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Our student-led approach to achieving excellence

Barnaby Sandow explains how his school encourages students to drive their own progress and achievement.
Nestled on the rugged and abundant island of Borneo, students at Jerudong International School (JIS) can experience the biodiversity of the rainforest and the luxury of a tropical beach, while getting the most from the curriculum of a British international school.

In common with other international schools, our student population is a vibrant, cultural melting pot of around 55 different nationalities – 60% expatriate children and 40% Bruneian.

But as an ambitious school, we’ve recently introduced a tranche of measures to put students at the centre of their learning and bring our motto ‘Achieving Excellence’ to life. And it’s making a real difference.
 

The driver for change 

The spark for doing things differently came after we began comparing trends in our students’ attainment with information from cognitive abilities tests relating to their potential. 

This revealed a gap between what some of our students were achieving in relation to what the data suggested they were capable of. So, we set out to identify and break down the barriers that were holding these children back.   
 

The power of debate

In this part of the world, respect is so deeply ingrained in the culture that there are children who are often quiet in class or may be reluctant to participate fully in group discussions. We have introduced a number of different techniques, used both inside and out of the classroom, to help these students come out of their shells and show their true potential. 

One of the most popular with the students is to ask them to sit in a circle and discuss an age-appropriate topic or unpack an idea – for younger children, this might be the question ‘Is Batman a superhero?’. 

There are no right or wrong answers, but the task really sparks students’ imaginations and we’ve found it a great way to encourage them to share their opinions. Watching the flurry of hands shoot up in their desperation to be the next person to contribute is wonderful to see.

But we didn’t stop there.

Putting students at the heart of learning assessment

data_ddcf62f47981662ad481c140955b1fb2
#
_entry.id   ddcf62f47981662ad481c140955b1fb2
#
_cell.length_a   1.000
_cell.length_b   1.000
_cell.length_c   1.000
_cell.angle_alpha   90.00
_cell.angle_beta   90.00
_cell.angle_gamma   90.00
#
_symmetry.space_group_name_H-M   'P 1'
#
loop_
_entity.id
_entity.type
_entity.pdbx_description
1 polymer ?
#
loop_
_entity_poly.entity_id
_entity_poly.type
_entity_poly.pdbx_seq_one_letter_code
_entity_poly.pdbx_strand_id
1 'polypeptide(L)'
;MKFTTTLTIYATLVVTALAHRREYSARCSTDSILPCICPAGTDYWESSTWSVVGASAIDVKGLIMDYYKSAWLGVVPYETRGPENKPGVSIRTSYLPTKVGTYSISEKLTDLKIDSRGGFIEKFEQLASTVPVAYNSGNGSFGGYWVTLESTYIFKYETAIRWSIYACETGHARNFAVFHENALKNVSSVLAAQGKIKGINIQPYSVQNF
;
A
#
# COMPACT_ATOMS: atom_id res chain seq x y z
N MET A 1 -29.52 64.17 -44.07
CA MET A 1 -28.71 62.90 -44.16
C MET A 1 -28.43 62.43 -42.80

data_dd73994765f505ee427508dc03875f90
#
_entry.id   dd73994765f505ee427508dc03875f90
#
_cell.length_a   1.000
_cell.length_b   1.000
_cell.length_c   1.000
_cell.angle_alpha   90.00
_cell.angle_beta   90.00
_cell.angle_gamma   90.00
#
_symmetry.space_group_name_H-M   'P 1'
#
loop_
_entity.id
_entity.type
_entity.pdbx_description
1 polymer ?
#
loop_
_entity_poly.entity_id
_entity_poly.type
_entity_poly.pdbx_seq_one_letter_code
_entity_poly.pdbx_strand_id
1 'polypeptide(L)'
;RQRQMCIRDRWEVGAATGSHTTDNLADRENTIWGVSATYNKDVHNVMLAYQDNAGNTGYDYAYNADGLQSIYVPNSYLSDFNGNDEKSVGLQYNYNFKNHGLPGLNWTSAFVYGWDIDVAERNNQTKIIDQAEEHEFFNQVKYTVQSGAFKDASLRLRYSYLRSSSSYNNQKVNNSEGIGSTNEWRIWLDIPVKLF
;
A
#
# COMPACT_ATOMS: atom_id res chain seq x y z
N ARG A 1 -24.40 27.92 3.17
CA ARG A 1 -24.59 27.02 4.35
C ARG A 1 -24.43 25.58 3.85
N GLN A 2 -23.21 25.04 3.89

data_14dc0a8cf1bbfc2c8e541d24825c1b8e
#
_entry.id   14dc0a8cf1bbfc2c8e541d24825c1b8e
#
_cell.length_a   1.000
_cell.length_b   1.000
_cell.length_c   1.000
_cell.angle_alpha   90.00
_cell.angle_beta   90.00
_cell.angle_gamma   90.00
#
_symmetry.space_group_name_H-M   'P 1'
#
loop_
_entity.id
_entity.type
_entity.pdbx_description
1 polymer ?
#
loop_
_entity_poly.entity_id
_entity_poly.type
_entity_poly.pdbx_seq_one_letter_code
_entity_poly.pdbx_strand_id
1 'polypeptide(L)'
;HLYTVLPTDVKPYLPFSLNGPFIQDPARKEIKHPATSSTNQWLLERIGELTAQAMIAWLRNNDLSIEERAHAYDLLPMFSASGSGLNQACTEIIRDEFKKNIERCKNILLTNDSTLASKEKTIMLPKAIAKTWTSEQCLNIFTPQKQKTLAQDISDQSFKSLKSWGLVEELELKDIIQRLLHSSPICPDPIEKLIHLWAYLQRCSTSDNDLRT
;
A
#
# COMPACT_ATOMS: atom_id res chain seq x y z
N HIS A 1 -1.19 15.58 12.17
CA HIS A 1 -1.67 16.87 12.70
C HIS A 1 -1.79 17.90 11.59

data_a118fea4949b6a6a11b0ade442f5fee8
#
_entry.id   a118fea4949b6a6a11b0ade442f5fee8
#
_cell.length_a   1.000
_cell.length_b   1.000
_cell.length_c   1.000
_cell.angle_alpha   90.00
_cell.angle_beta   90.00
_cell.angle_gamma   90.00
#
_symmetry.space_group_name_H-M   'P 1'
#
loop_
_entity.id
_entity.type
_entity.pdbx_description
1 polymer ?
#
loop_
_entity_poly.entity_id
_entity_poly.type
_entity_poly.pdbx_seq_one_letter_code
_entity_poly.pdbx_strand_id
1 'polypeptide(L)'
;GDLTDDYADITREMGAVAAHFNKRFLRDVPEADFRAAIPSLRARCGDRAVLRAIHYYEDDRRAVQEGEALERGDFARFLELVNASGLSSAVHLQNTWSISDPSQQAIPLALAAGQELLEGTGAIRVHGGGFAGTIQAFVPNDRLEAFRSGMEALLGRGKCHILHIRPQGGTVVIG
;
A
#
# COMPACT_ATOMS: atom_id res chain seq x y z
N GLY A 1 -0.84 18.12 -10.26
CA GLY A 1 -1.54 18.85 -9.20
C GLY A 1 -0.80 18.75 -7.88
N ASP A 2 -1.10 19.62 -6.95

To embed our student-focussed ethos further, we encourage the children to assess their own achievement to find a level of learning that they feel is appropriate for them.

I recently saw this approach in action during a badminton lesson, where the students made the decision to play on a choice of four different courts – from one where shorter handled rackets were on offer, right up to high levels of competitive playing. 

What struck me was the remarkable accuracy the children showed in choosing the level that was fitting for them. It gives us a real understanding of our students’ mindset and attitudes to learning, which is essential for unlocking their potential. 


Breaking down barriers

Language ability was another key issue that we wanted to prevent from becoming a barrier to achievement. 

English can be the third, fourth or even fifth language for students at JIS. They may speak it at home, or it may not be either parent’s native tongue. On monitoring the linguistic patchwork of the school, we identified a group of students who would benefit from some extra support with their language skills. By spotting this and taking appropriate action, we have created the best possible environment for them to achieve more. 
 

The importance of data

Key to the success of this student-centred approach has been the crucial insight we’ve gained from the data in our management information system (ours is from SIMS Independent). Being able to monitor achievement across the school and highlight specific skills we need to work on with groups of students, we are seeing some very interesting results.  

‘Achieving Excellence’ is so much more than a motto in our school. By understanding what support our students need and putting them in the driving seat of their own progress, we are helping to create an environment where every child can thrive. 
 

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Barnaby Sandow is principal at Jerudong International School, Brunei, which is attended by 1,640 day and boarding students. For more information on the management information system from SIMS Independent, visit: www.capita-independent.co.uk/global_school

  • Assessment
  • Borneo
  • Data
  • EAL
  • Jerudong International School
  • Language
  • Learning